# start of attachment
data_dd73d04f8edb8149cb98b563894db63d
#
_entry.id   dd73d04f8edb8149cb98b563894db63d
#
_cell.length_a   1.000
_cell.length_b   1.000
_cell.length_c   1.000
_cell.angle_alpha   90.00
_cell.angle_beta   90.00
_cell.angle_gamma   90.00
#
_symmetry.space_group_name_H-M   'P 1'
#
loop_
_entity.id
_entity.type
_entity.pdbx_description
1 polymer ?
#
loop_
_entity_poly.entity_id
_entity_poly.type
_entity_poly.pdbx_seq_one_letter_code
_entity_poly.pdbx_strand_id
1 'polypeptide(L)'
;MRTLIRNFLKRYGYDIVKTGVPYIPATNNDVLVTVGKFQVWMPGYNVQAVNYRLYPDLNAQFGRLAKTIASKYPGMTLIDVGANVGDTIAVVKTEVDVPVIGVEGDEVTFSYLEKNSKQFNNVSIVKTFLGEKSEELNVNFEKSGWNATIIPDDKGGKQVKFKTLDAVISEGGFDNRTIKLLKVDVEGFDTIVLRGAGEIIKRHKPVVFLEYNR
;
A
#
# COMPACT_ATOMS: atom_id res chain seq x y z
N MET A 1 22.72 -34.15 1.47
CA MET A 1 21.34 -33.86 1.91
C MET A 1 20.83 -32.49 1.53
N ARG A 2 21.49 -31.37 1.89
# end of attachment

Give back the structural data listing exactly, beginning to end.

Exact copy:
data_dd73d04f8edb8149cb98b563894db63d
#
_entry.id   dd73d04f8edb8149cb98b563894db63d
#
_cell.length_a   1.000
_cell.length_b   1.000
_cell.length_c   1.000
_cell.angle_alpha   90.00
_cell.angle_beta   90.00
_cell.angle_gamma   90.00
#
_symmetry.space_group_name_H-M   'P 1'
#
loop_
_entity.id
_entity.type
_entity.pdbx_description
1 polymer ?
#
loop_
_entity_poly.entity_id
_entity_poly.type
_entity_poly.pdbx_seq_one_letter_code
_entity_poly.pdbx_strand_id
1 'polypeptide(L)'
;MRTLIRNFLKRYGYDIVKTGVPYIPATNNDVLVTVGKFQVWMPGYNVQAVNYRLYPDLNAQFGRLAKTIASKYPGMTLIDVGANVGDTIAVVKTEVDVPVIGVEGDEVTFSYLEKNSKQFNNVSIVKTFLGEKSEELNVNFEKSGWNATIIPDDKGGKQVKFKTLDAVISEGGFDNRTIKLLKVDVEGFDTIVLRGAGEIIKRHKPVVFLEYNR
;
A
#
# COMPACT_ATOMS: atom_id res chain seq x y z
N MET A 1 22.72 -34.15 1.47
CA MET A 1 21.34 -33.86 1.91
C MET A 1 20.83 -32.49 1.53
N ARG A 2 21.49 -31.37 1.89